HARTFORD, Conn. (AP) — Joseph Maturo Jr.’s fight to be paid his East Haven firefighter’s pension while also receiving a salary as the same town’s mayor — a practice known as “double dipping” — is headed to the Connecticut Supreme Court.
Officials with the Connecticut Municipal Employees Retirement System terminated his $40,000-a-year pension in 2011, saying state law prohibited him from collecting the pension while serving and getting paid as mayor. Maturo appealed, saying the law allows him to collect the pension because the mayor’s job is not a part of the Municipal Employees Retirement System like the firefighter’s position was.
The Supreme Court is set to hear arguments in the case Thursday.
Maturo, who makes nearly $90,000 a year as mayor, did not return messages seeking comment about the pension case. He’s seeking to have his pension reinstated retroactively to 2011.
FIRST MAYORAL STINT
The 65-year-old Republican was a town firefighter from 1973 to 1991, when he retired involuntarily due to a back injury and began receiving his pension. He continued receiving the pension when he first served as mayor from 1997 to 2007. He left office after losing his re-election bid.
In 2010, an official with the Municipal Employees Retirement System sent Maturo a letter saying that if he became mayor again, state law would in 2011 prohibit him from continuing to receive his pension. The official said Maturo had been allowed to receive the pension when he first was mayor because of an “erroneous interpretation” of the law.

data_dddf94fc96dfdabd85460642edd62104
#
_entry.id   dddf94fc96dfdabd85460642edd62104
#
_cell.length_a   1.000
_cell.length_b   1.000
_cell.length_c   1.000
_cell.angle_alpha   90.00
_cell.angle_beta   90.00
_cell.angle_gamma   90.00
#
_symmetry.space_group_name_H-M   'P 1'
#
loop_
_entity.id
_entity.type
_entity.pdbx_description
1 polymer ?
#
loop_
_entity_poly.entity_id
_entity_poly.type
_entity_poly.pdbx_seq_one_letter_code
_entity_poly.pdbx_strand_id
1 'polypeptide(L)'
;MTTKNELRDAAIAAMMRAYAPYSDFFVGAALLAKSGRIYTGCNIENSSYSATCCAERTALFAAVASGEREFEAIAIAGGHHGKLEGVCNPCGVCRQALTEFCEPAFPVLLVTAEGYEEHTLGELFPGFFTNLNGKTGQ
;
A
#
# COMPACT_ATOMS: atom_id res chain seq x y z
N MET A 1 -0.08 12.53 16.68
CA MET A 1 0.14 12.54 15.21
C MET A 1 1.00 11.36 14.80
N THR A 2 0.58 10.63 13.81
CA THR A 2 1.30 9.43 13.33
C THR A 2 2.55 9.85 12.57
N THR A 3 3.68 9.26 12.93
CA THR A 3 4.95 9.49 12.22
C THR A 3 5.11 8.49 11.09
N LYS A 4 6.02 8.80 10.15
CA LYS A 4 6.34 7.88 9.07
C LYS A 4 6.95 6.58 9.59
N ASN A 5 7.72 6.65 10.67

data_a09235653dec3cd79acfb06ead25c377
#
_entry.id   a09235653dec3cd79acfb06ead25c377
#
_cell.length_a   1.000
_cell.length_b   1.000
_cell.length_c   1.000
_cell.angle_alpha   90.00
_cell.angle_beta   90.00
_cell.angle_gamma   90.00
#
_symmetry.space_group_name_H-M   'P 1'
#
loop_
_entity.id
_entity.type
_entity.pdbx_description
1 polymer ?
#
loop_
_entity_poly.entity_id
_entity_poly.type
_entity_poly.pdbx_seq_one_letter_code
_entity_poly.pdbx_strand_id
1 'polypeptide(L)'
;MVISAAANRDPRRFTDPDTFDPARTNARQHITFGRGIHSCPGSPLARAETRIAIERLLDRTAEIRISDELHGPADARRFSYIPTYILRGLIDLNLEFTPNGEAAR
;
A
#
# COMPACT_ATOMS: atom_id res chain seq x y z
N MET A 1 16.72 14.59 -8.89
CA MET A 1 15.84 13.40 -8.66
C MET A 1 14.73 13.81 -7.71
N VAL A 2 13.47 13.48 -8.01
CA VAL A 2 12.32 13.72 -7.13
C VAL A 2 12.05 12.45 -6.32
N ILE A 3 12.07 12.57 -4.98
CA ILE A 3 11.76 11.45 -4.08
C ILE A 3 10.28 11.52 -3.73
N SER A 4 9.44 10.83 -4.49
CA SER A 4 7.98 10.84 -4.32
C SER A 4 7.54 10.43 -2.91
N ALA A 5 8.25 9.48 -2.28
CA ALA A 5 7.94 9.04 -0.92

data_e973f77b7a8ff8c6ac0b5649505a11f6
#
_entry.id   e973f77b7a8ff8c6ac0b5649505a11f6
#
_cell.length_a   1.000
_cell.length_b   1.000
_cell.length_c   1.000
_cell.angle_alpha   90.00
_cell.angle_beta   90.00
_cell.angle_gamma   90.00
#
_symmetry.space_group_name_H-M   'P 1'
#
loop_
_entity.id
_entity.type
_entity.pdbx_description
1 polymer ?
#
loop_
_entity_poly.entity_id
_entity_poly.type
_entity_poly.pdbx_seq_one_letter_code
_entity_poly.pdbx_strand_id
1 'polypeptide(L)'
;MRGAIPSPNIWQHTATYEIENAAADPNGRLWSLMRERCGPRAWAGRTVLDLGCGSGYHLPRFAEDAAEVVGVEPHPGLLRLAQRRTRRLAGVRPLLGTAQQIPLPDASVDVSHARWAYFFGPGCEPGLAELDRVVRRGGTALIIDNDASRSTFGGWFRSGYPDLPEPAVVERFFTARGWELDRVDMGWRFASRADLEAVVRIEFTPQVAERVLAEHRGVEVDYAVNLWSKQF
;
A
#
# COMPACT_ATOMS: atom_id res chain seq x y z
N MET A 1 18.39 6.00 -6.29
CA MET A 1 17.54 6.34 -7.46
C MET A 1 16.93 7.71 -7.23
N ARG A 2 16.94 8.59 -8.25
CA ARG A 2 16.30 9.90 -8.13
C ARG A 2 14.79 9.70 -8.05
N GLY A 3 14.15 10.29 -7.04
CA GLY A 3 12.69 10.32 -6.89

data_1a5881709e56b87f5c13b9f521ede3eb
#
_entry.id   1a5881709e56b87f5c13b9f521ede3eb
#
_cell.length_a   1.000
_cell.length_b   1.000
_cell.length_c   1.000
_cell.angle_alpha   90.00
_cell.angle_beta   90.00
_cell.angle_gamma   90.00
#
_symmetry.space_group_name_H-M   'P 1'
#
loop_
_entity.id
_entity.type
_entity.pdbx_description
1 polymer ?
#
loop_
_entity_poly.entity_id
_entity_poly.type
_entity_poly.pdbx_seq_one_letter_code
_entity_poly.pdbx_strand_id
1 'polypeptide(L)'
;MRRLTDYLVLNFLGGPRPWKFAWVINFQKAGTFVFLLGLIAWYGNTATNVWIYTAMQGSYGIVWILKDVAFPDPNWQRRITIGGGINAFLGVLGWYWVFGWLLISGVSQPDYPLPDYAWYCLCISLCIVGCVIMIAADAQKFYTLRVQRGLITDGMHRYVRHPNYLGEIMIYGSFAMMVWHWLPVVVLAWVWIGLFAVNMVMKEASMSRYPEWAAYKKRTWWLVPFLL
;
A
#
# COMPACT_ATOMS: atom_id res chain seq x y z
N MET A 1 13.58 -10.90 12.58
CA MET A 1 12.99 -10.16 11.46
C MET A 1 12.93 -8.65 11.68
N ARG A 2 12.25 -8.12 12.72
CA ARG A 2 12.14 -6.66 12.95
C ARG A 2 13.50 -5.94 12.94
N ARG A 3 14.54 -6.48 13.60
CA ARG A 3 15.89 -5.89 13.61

Retirement system officials didn’t return messages seeking comment.
SECOND MAYORAL STINT
Maturo was re-elected mayor in 2011. Ten days after the election, his pension was terminated. The State Employees Retirement Commission and a Superior Court judge later upheld the decision to end Maturo’s pension, and he appealed to the Supreme Court.
In 2013, the state legislature passed a bill that would have allowed Maturo to receive his pension while serving as mayor. Republican lawmakers said the proposal would have clarified that state law allows retired town workers to collect pensions while serving in the same town in a new job that was not part of the Municipal Employees Retirement System.
But Democratic Gov. Dannel P. Malloy vetoed the bill, saying it would be burdensome for municipalities and was not consistent with the purposes of the municipal retirement system.
In his appeal to the Supreme Court, Maturo’s lawyer, Lawrence Sgrignari, claims Malloy’s veto was a political move aimed at Maturo, which the governor’s office denied. Sgrignari also said he looked at records of the Municipal Employees Retirement System from 1990 to 2012 and found only one other person whose pension the system sought to terminate.
“We’ve maintained the prior interpretation of the statute was the correct one and we hope the court sees that as the correct interpretation,” Sgrignari said.